In the first Seroquel product liability case to go to trial, a New Jersey jury last month ruled in favor of AstraZeneca.

Last November, AstraZeneca agreed to pay $520 million in a settlement with the U.S. Attorney’s Office in Philadelphia to end an investigation related to the sales and marketing practices for Seroquel (DID, Nov. 2, 2009).

Last year, revenues from Seroquel were $4.9 million, making the antipsychotic one of AstraZeneca’s best-selling drugs.

Linda Guinn v. AstraZeneca Pharmaceuticals LP, et al. was initially filed in the U.S. District Court for the District of Massachusetts before being rolled into the multidistrict litigation and transferred to the Florida court for pretrial proceedings. — Jonathan Block

 

FDA: Claims for Fat-Dissolving Drugs Are Unproven

The FDA sent warning letters to six medical spas and a Brazilian web marketer this week, citing their false online claims about drugs they say can permanently melt away fat.

The companies made false or misleading statements on their websites about lipodissolve, a procedure in which patients receive a series of injections, according to the April 5 and April 6 letters posted to the FDA website Wednesday.

The drugs most often used in lipodissolve are phosphatidylcholine and deoxychlolate, usually in some combination, the FDA says.

The compounds used by the companies are components of FDA-approved drugs but not actual approved drugs, Kathleen Anderson, deputy director for new drugs and labeling compliance at CDER, said in a press briefing Wednesday.

Adverse events associated with the drugs include permanent scarring, skin deformation and deep, painful knots beneath the skin in the injection area, the FDA says.

Each company has been cited for previous regulatory violations, including unproven claims that the products can be used to treat certain medical conditions, according to the agency. The FDA has issued an import alert against the Brazilian web marketing company. — Meg Bryant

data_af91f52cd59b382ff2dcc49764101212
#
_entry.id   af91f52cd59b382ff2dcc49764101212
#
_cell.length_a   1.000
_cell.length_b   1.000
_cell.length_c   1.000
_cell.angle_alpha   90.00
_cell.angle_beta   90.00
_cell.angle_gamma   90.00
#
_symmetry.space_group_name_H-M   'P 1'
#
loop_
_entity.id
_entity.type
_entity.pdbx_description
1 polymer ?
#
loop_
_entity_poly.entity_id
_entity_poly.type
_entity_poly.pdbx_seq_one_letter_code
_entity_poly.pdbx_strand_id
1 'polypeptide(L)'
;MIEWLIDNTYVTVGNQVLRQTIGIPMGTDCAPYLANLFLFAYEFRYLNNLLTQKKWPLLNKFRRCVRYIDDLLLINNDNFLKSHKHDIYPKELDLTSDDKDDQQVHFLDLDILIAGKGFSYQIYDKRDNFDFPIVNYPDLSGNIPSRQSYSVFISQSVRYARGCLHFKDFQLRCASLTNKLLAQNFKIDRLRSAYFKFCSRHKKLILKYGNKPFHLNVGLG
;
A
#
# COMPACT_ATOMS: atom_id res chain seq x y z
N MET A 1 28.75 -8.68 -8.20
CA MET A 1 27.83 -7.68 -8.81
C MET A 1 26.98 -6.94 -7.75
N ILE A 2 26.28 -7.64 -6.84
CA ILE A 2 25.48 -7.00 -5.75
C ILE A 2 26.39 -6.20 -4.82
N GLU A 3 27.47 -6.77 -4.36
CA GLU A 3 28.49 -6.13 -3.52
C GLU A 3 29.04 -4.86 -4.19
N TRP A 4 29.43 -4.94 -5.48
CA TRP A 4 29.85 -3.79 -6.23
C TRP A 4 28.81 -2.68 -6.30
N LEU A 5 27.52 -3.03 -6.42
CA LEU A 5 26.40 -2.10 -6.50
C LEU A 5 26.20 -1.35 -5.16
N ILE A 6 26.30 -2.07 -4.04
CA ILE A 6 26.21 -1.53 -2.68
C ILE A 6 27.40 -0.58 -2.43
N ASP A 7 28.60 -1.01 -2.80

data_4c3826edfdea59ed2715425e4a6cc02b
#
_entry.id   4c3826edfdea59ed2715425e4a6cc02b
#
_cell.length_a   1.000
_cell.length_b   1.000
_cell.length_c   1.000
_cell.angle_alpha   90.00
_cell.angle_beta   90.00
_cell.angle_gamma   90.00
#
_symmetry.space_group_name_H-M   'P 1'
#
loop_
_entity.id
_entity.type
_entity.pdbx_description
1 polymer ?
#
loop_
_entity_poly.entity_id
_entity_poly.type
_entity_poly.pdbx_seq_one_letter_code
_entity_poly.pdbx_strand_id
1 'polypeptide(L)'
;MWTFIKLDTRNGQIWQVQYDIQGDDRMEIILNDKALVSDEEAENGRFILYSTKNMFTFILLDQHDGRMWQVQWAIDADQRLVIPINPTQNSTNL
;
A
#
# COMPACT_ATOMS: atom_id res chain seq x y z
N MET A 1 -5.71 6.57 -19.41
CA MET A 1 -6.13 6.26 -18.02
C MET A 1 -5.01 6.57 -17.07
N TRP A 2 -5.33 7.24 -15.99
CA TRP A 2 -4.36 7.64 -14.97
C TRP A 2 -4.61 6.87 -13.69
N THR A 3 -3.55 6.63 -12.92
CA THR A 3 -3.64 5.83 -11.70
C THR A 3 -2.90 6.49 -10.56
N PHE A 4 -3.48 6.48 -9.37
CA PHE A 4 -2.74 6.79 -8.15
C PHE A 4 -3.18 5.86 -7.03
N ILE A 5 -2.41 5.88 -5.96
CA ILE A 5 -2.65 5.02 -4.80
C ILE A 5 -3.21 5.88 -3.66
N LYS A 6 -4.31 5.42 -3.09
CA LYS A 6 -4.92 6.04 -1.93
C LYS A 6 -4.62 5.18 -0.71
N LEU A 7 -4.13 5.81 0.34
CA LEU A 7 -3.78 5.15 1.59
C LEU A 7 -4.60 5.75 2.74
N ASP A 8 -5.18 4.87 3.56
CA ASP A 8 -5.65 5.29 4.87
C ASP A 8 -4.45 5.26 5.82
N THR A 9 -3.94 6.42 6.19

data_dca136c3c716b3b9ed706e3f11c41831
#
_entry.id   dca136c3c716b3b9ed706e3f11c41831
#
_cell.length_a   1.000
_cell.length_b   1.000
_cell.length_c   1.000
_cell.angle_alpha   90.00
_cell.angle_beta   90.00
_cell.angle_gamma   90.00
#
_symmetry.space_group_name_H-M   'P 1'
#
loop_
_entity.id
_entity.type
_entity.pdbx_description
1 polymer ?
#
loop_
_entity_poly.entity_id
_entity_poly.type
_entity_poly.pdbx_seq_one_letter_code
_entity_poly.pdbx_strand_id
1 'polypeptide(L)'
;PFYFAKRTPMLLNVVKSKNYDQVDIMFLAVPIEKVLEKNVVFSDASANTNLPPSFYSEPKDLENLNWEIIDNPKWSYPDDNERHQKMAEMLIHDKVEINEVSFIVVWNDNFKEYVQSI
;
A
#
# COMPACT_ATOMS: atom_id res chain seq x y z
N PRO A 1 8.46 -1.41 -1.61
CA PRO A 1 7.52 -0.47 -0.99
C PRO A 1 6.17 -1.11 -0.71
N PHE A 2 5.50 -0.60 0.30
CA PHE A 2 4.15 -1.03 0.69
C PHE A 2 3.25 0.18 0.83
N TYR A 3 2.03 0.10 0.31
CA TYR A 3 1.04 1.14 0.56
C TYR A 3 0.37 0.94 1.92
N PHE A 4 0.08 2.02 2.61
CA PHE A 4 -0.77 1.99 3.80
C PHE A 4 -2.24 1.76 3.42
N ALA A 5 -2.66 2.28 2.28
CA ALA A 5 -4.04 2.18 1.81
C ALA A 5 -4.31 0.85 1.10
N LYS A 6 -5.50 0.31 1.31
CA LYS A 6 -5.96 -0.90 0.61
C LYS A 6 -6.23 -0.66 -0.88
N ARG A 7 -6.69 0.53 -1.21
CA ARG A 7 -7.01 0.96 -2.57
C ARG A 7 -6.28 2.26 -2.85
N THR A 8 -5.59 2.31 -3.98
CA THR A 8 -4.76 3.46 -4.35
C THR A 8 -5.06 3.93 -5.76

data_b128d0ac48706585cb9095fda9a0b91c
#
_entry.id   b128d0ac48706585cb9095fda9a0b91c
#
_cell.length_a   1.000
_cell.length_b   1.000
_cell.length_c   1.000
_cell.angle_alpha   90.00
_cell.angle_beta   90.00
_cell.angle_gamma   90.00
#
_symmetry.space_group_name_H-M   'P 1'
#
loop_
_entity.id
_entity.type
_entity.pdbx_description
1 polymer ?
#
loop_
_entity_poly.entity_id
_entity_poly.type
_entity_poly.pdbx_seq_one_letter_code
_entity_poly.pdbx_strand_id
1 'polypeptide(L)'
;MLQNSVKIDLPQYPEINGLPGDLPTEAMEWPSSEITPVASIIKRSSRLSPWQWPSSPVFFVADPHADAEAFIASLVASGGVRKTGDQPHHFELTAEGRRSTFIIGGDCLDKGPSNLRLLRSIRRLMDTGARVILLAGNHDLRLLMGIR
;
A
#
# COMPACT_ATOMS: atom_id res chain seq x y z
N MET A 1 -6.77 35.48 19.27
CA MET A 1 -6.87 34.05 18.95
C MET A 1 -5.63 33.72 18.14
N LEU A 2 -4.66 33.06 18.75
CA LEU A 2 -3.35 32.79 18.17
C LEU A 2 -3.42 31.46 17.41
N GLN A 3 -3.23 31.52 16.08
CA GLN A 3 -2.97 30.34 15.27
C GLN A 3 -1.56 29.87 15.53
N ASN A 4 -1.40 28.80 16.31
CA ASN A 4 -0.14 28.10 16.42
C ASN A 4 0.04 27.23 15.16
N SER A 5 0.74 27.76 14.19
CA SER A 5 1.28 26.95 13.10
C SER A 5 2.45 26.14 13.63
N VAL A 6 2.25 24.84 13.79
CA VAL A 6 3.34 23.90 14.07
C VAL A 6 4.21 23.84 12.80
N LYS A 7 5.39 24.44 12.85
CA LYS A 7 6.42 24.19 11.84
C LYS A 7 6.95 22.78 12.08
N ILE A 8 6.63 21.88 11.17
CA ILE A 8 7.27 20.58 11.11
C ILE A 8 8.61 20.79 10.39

Gilead Sciences Gets Untitled Letter Over Truvada Print Ad

The FDA has sent Gilead Sciences an untitled letter over a direct-to-consumer print advertisement for its HIV treatment Truvada, saying the ad overstates the efficacy of the drug, makes unsubstantiated claims and minimizes its risks.

The ad misleadingly suggests that patients taking Truvada (emtricitabine/tenofovir disoproxil fumarate) as part of an HIV combination therapy will be able to maintain undetectable levels of HIV-1 RNA and increased CD4 cell counts long-term, the letter posted Wednesday says.

The company also minimizes the drug’s risks, which are serious and potentially life-threatening, by presenting claims about the efficacy and benefits of Truvada with colorful text and illustrations, while relegating risk information to several long, single-spaced paragraphs in small type, the FDA says.

The agency asks Gilead to immediately cease the dissemination of the ad and asks the company to respond by April 9 to the letter.

Gilead did not respond by press time to a request for comment on the letter.

The untitled letter can be found at www.fdanews.com/ext/files/UCM207683.pdf. — David Belian